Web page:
Negative statements in patent applications

01-06-2010

Jens Künzel

A recent decision of Germany’s Federal Supreme Court in Fischdosendeckel (Fish Tin Cap) concerns the somewhat strange case of negative statements about a competitor’s products in the specification of a patent.

A recent decision of Germany’s Federal Supreme Court in Fischdosendeckel (Fish Tin Cap) concerns the somewhat strange case of negative statements about a competitor’s products in the specification of a patent.

It is, of course, common to describe the prior art and its downsides and disadvantages in the specification of a patent. This is one of the indispensable elements of a patent specification, because the technical problem and its solution may not be described and disclosed with the required clarity if the disadvantages of the prior art are not expressly mentioned.

The prior art does not only consist of prior patent documents, but also of products that were published and put on the market before the patent filing. It is therefore not unusual for a competitor’s product to be mentioned in a patent specification. Negative statements about its functions and/or constructive details are also common.

The facts of the Fischdosendeckel decision concerned several such statements that a competitor of the applicant criticised as amounting to unfair competition. This plaintiff sued the patent applicant for injunctive relief and deletion of the respective passages in the patent specification. The Dresden Court of Appeal granted these claims.

Upon revision, the Federal Supreme Court reversed the decision of the Court of Appeal. It held that such an action was not admissible.

The court referred to a line of decisions that held that injunctive relief against negative statements made in the course of court or administrative proceedings could not be granted for want of a need for legal relief, since these statements and their ‘treatment’ should be left to the courts and bodies concerned with the proceedings in which these statements were originally made.

The court therefore recognised a legitimate interest to make statements in the course of an argument for defensive purposes, in court or administrative proceedings, without the risk that an opponent could attempt to prevent such statements by claiming unfair competition or infringement of personal rights.

"Parties must, at least in principle, be able to defend themselves, or assert claims, as they see fit, without a risk that statements made during proceedings could be attacked in separate proceedings."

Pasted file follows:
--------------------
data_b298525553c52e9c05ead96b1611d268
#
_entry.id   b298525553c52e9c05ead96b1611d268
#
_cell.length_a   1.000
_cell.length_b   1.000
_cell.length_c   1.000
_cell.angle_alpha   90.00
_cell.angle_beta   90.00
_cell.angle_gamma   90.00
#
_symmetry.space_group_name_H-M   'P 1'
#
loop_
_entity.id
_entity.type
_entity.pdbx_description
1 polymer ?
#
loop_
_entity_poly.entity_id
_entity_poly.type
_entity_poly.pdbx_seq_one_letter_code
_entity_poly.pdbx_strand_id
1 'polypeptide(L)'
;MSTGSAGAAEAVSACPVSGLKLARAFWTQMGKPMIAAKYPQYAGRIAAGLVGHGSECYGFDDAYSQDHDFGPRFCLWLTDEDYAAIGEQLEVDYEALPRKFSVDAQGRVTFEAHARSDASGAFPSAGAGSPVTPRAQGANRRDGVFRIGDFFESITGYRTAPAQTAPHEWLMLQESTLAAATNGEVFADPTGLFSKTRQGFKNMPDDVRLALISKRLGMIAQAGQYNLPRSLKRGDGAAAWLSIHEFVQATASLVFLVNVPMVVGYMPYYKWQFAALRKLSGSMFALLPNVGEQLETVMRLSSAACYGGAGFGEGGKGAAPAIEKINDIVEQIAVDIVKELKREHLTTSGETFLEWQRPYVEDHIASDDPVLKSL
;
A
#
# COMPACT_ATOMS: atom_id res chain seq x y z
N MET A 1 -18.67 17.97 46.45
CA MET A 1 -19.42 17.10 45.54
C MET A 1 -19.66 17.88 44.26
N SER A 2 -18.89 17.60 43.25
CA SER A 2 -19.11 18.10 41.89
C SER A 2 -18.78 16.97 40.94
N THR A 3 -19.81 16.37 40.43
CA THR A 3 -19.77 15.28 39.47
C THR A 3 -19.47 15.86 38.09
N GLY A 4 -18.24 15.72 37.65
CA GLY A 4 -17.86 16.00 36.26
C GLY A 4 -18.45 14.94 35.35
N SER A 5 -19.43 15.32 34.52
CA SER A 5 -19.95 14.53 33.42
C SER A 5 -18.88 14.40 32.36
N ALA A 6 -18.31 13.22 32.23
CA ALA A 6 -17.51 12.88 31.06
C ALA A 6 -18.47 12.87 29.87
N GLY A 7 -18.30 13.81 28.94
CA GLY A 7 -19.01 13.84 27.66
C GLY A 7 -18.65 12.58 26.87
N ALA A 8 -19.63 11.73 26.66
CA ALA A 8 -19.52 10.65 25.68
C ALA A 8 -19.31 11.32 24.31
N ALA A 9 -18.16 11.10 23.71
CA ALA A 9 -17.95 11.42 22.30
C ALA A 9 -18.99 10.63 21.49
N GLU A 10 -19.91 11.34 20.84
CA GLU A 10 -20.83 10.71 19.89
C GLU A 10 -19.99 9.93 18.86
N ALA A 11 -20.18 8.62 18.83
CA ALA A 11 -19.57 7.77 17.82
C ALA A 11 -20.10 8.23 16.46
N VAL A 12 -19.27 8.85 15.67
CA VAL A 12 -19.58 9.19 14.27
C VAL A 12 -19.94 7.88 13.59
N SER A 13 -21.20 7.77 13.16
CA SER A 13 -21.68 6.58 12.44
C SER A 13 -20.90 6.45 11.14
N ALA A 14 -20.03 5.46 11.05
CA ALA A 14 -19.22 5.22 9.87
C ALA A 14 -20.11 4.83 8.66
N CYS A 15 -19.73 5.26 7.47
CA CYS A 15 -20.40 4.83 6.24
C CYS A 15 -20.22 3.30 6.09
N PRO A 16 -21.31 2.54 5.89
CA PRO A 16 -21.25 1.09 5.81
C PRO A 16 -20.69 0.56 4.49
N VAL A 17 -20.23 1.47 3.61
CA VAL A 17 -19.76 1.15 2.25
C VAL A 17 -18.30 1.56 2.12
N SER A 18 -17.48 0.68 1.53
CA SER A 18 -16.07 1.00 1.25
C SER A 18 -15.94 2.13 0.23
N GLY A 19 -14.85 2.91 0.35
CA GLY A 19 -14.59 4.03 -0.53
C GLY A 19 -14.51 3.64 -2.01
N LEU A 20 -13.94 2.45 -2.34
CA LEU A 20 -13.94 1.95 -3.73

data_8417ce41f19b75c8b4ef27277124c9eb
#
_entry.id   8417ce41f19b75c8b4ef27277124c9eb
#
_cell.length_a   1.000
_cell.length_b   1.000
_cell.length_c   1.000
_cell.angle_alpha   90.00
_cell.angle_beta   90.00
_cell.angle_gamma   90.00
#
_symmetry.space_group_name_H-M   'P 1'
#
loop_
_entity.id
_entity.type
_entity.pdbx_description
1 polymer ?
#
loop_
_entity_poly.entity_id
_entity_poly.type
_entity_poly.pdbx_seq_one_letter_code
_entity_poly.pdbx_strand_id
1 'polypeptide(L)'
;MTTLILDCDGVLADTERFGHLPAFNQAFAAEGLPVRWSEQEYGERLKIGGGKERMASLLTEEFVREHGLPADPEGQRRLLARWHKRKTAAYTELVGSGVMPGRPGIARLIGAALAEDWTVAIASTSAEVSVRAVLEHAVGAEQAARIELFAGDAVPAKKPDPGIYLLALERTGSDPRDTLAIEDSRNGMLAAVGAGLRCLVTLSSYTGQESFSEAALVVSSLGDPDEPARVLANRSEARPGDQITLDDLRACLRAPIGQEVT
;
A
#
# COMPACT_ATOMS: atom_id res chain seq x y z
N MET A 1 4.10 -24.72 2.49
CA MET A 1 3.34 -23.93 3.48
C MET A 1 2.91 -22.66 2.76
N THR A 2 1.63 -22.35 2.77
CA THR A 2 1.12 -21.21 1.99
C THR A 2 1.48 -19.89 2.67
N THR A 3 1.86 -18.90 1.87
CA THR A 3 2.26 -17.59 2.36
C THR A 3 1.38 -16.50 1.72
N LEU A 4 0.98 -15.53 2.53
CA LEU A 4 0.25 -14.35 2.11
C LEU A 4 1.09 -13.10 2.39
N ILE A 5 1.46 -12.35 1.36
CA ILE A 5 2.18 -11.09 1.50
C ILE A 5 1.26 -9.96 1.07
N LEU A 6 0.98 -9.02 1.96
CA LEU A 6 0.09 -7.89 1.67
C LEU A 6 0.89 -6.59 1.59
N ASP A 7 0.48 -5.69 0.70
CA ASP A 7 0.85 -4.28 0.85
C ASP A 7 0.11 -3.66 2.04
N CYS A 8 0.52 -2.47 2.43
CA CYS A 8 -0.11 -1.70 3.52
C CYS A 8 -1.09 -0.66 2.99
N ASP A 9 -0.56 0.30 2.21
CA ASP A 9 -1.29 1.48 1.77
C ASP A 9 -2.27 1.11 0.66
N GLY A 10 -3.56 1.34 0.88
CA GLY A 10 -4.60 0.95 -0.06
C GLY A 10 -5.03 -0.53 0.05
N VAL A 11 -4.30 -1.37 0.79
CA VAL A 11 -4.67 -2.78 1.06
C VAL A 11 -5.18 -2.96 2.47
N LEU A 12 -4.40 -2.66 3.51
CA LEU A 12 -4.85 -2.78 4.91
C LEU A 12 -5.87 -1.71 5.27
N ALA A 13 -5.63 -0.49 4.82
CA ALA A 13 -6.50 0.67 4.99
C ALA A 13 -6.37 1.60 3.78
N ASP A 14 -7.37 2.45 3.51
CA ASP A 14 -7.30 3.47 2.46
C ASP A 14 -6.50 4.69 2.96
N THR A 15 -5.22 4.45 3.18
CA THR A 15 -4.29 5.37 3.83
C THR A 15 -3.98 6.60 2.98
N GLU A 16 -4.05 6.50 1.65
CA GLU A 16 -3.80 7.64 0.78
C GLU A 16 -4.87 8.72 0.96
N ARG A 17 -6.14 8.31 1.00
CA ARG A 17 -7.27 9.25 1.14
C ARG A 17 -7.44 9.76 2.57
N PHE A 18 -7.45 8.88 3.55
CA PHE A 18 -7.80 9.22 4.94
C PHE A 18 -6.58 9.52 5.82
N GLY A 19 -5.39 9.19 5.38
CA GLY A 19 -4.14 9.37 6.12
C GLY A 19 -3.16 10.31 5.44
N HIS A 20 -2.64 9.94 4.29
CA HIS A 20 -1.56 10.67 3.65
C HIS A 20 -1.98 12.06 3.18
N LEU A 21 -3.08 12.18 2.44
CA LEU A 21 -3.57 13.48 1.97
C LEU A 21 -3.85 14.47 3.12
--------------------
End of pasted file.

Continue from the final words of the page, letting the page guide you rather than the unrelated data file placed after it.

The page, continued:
These basic rules were also confirmed in the context of negative statements contained in patent specifications. The German Patent Act contains provisions for the circumstances in which parts of the patent specification can be rectified or deleted.

A patent application, whether German or European, sets in motion a special administrative proceeding in which the patentability of the patent is examined. Third parties may interfere in some respects at this stage, but they do not have the right to challenge decisions or certain statements in the application.

The Patent Act further provides for third parties to file an opposition within a certain time after publication of the granted patent. The Patent Act also outlines the grounds on which a nullity action against the patent can be based.

The court therefore held that the provisions for examination, opposition and nullity proceedings in the Patent Act are exhaustive. These provisions deal with the procedural possibilities of a third party to challenge a granted patent.

Therefore, there was no legitimate need for injunctive relief with regard to negative statements closely connected to the invention, as thirdparty concerns may only be raised in the proceedings provided for in the Patent Act.

The court expressly left open whether an exception to this rule would be appropriate in cases where negative statements did not have a connection to the invention described in the patent specification, as the facts of the case did not raise this problem.

This case sheds some further light on the relationship between unfair competition claims against statements and the procedural possibilities of the parties in court or administrative proceedings.

The court did not challenge the long-standing rule that parties must, at least in principle, be able to defend themselves, or assert claims, as they see fit, and use appropriate means to achieve the desired procedural result without a risk that statements made during these proceedings could be attacked in separate proceedings on unfair competition grounds or for infringement of personal rights.

However, the court did not rule out that a third party may seek injunctive relief against libellous statements if these statements do not have a connection to the invention.

Jens Künzel LLM is a partner at Krieger Mes & Graf v. der Groeben. He can be contacted at: jens.kuenzel@krieger-mes.de

Germany, patents, negative, statements, specifications,

WIPR